Guest Post: Chicken Farming in the Winter is for the Birds

It has nothing to do with the chickens but more an attitude I have since I hate going out in the cold. It never used to bother me till I started getting old.

Fortunately here in NC we have many nights it gets down to near or below freezing but the daytime always warms things up to the mid-40s and above. So frozen eggs aren’t a worry as long as I check right before the little buggers hit the roost for the night. It seems that in the winter they are in the roost as soon as the sun is hitting the horizon or even a little before that. In the summer they stay outside till its well on to getting dark out. In the morning is where I notice the biggest change. I hear the rooster crowing inside the coop around daybreak but no one makes an appearance outside till 9 or so. They sure like to sleep in.

The side area of the chicken pen has two compost bins I built in but I’ve gone ahead and made the whole area a temporary compost bin. In the morning I throw a cup of chicken scratch in the leaves and it keeps them busy and warm hunting around in the leaves for it. In the evening if I have kitchen scraps from the previous day I throw that in the same area.

The rooster is getting meaner and meaner. I guess if I was cooped up all the time with 6 females I would too. For the women just imagine being locked in your significant others man cave with 5 of his buddies 24./7. My wife will enter my man cave to borrow the computer once in a great while but not even the cat will come in here.

I have noticed that in the summer the hens tend to spread out on two different roosting poles but in the winter they are all on the same pole, even the girls who don’t like each other very much don’t seem to have a problem with that.

We are down to only the Plymouth Rocks laying now. I get 1 to 2 eggs from them a day. The rest have forgotten how to lay an egg. I have seen a couple of the non-layers in the nesting boxes in the mornings but I think it’s to keep warm more than anything else.

One of the Plymouth Rocks got loose the other day when I was in the pen changing the water. I went outside and just walked up to her and said in a loud voice “get back in that pen” and sure enough she ran back around the corner and through the door. Another time I was in the pen, down on one knee and running a cat pooper scupper through the sand. Well one of the Plymouth Rocks jumped up on my knee that was in the air to watch what I was doing. I just looked at her like she was nuts and she pooped on my knee. Never do that again, didn’t know they where so sensitive.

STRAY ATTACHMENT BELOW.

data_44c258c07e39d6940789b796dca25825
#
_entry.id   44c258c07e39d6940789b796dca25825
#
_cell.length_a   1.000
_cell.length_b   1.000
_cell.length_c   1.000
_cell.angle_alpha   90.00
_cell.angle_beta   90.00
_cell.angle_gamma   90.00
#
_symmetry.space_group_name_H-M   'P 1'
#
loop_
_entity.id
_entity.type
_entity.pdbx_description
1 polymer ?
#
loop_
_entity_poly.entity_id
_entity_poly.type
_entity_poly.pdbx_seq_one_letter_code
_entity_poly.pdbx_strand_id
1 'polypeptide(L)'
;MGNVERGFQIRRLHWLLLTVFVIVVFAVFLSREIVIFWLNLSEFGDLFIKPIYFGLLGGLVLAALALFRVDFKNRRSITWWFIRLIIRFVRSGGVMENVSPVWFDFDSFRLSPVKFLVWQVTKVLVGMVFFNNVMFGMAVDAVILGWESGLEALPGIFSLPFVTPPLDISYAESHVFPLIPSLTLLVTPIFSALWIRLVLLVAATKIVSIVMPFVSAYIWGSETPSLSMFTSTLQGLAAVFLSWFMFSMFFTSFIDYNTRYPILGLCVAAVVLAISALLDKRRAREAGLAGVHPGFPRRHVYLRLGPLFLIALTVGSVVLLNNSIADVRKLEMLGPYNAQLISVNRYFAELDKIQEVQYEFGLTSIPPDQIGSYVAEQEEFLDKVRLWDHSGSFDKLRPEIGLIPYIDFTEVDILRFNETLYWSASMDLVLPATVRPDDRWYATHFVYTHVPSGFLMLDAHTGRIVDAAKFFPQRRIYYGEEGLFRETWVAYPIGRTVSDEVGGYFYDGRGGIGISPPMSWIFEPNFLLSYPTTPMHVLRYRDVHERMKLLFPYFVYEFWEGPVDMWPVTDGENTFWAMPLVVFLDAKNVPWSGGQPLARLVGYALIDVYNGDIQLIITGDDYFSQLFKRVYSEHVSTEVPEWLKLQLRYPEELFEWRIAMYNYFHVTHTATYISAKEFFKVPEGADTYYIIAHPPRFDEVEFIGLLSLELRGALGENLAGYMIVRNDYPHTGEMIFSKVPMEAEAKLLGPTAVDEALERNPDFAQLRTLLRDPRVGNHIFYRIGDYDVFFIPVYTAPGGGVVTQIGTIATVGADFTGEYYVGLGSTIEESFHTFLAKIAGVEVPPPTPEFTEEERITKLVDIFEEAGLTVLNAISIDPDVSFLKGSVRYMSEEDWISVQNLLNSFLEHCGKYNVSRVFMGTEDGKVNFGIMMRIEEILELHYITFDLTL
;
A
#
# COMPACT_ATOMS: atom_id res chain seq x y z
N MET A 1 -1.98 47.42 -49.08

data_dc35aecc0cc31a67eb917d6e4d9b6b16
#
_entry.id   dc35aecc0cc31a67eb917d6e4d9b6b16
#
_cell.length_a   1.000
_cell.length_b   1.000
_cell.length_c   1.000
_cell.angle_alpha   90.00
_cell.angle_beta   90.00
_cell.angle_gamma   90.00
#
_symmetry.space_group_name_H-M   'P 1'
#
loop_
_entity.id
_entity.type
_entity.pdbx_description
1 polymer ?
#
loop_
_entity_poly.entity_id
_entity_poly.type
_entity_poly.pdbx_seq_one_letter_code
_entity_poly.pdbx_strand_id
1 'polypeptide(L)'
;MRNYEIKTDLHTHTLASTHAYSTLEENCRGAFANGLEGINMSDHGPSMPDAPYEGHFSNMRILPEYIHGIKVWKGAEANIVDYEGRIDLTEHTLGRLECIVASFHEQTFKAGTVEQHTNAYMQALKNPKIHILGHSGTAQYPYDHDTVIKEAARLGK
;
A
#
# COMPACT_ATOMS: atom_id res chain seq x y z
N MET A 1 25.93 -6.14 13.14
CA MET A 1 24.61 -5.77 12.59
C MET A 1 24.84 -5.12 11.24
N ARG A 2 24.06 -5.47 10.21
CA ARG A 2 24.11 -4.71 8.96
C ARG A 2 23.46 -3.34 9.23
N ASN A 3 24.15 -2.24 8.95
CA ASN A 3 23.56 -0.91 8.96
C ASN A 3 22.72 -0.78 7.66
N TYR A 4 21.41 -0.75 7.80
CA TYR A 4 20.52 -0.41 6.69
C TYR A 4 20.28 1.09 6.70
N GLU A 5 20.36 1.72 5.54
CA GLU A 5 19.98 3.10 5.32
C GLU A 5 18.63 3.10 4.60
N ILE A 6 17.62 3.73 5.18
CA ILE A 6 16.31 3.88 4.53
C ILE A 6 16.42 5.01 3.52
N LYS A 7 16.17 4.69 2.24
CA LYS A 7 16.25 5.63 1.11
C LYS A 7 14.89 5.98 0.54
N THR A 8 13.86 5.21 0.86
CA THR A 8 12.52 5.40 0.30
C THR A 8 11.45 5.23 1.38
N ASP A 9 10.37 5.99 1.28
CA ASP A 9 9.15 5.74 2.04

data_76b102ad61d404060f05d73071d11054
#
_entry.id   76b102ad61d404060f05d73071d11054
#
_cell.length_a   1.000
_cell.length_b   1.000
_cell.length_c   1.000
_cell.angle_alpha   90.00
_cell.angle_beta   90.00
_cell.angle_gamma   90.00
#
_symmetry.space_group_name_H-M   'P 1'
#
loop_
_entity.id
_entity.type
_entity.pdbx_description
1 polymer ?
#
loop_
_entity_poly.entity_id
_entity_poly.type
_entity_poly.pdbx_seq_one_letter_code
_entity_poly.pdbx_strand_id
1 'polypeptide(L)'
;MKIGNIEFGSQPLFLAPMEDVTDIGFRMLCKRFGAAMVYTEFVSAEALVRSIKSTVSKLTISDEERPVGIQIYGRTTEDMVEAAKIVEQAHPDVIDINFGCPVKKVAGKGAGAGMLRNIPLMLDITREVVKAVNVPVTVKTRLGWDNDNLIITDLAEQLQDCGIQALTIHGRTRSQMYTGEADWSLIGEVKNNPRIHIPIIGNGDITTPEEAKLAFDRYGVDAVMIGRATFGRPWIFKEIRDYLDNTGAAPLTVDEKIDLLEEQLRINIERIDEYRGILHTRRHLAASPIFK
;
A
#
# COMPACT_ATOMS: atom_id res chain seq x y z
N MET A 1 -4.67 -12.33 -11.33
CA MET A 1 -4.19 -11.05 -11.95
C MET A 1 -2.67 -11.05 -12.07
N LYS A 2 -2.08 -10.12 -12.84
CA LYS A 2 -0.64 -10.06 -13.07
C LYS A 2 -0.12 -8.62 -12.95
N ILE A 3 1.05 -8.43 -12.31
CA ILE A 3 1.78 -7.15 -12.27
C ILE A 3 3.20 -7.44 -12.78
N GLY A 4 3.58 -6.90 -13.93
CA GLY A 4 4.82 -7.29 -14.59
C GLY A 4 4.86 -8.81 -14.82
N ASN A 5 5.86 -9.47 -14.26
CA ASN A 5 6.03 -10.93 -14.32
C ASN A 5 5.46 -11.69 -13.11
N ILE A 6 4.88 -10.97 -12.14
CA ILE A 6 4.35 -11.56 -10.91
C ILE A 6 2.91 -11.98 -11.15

I’ve been talking with Julie about being a self-sufficient chicken farmer. How to feed the things when going and purchasing chicken feed isn’t possible. I’m letting her do all the hard work as she experiments with the grubs.

Getting greens around here in the winter is not a problem since Chickweed is so prevalent in my yard. Chickweed starts growing in the fall and grows all winter to die off in the heat of the summer. It’s easy to pull up handfuls of the stuff and throw it in the pen twice a day. They love the stuff even better than the kudzu they get in the summertime.

Well I’ve bored you enough for now. Stop back in a month or so and I’ll do it again for you.

__________________

Dan Shaw, chicken farmer and entrepreneur.  http://www.diyyardandhome.com

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5 Responses to Guest Post: Chicken Farming in the Winter is for the Birds

  1. Dan sounds like a genuine chicken farmer to me ! HAPPY NEW YEAR!

  2. Julie Helms says:

    That rooster’s gonna need to go… I’ve got one for you in my young brood!

  3. glorylennon says:

    The chickens have obviously gotten used to Dan. That’s good except when they poop on you, I suppose. Good with the bad. 🙂

  4. Dan says:

    Raymond I sure wish the chickens would think that…
    Glory there is nothing worse than chicken poop, it’s not a little bit of poop like from a House Wren. It’s more like a dozen pigeons decided to poop in that same spot…
    Julie I agree, the old coot has got to go but we haven’t purchased our axe yet nor a pot big enough to scald it. I guess we got our work cut out for us but it’s gotten get done sometime.

  5. Chicken poop is one of the richest high-nitrogen fertilizers there is, but needs to be composted with sawdust and aged a bit before it goes on the garden, but that -makes it easier to handle too. “Rubber boots help”. “:)

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